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L & J

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Jewish Wedding Traditions

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Jewish Weddings 101

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A quick primer on Jewish traditions and Hebrew words you might experience during our wedding. Most important part of a Jewish wedding: come ready to celebrate and bring your dancing shoes!

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Chuppah

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We will be married under a wedding canopy, known as a chuppah, which represents the home that we will build together. It is open on all sides to welcome our friends and family. Our chuppah was made by Leah’s grandmother, Mashie, and has been used in family weddings for multiple generations.

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Circling

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As we enter the chuppah, Leah will circle Jeremy three times, then Jeremy will circle Leah three times. Finally, we will walk one circle together. Just as the world was created in seven days, we are building the walls of our new world together with seven circles under the chuppah.

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Ring Exchange

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We will place a ring on each other's right index finger, which is thought to run most directly to the heart. The continuous bands symbolize the unbroken, never-ending marriage. When exchanging rings, we will each recite a vow expressing our commitment to one another.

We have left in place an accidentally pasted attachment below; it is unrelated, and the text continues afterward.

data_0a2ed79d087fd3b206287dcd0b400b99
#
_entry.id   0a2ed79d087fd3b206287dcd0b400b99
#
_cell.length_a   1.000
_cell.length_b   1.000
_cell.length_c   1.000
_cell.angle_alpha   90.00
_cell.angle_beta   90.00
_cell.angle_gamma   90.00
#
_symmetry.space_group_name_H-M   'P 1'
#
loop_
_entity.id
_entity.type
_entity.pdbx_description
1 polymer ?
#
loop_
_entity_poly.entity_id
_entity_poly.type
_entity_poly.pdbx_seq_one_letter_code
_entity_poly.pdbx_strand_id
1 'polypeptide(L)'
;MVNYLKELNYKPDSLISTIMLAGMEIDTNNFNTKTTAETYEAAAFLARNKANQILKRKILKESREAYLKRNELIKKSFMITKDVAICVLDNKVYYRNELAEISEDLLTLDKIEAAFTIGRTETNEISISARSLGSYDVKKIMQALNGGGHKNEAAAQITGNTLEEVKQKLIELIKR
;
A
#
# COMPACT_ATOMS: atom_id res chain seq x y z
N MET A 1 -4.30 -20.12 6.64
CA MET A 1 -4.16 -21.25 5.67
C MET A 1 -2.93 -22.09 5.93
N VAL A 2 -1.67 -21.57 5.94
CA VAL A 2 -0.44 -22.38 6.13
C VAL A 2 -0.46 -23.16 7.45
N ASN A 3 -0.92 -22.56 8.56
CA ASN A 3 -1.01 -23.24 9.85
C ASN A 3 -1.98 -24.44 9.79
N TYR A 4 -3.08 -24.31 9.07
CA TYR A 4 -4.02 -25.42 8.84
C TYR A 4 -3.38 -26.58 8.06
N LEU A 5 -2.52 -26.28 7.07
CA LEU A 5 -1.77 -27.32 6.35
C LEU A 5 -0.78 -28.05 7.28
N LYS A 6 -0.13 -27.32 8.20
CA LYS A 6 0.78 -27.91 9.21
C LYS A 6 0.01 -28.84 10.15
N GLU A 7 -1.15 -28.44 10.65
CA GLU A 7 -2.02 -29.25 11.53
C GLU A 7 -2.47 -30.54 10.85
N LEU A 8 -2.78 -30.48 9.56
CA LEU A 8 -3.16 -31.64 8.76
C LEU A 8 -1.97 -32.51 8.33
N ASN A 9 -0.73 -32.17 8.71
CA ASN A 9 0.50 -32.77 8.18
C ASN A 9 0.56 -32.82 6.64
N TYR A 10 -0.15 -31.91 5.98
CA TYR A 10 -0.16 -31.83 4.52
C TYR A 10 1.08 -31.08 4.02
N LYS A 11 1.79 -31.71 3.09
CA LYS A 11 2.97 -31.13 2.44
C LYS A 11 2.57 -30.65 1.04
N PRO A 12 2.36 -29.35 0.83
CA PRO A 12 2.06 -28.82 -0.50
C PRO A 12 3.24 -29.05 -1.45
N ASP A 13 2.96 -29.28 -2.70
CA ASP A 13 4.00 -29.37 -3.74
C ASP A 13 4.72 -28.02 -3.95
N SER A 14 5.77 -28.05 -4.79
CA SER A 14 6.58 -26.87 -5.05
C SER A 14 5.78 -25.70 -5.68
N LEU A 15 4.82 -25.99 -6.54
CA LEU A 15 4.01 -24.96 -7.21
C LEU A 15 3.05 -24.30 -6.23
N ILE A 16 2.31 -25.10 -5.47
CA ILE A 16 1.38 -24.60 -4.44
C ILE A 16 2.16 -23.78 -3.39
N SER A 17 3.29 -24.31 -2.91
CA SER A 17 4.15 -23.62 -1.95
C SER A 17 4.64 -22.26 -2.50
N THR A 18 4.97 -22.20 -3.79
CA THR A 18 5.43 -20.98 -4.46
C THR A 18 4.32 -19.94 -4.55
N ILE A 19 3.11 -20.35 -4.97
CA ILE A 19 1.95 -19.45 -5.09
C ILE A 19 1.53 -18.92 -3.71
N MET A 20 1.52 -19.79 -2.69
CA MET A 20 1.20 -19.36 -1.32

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Ketubah

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The ketubah is an ancient Jewish marriage contract. Our ketubah highlights our commitment to building a home based on our love, traditions, and mutual respect for one another. It will be signed and witnessed prior to the ceremony.

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Sheva Brachot

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The sheva brachot are seven blessings, beginning with the blessing over the wine and ending with a communal expression of joy. We will invite our close friends and loved ones to read them aloud during the ceremony.

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Breaking the Glass

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The ceremony concludes with the breaking of a glass. This symbolizes a hope that our happiness will be as plentiful as the shards of glass and the marriage will last as long as the glass remains broken – forever. As you hear the sound of the glass breaking, shout “Mazel Tov!” – a wish for good fortune.

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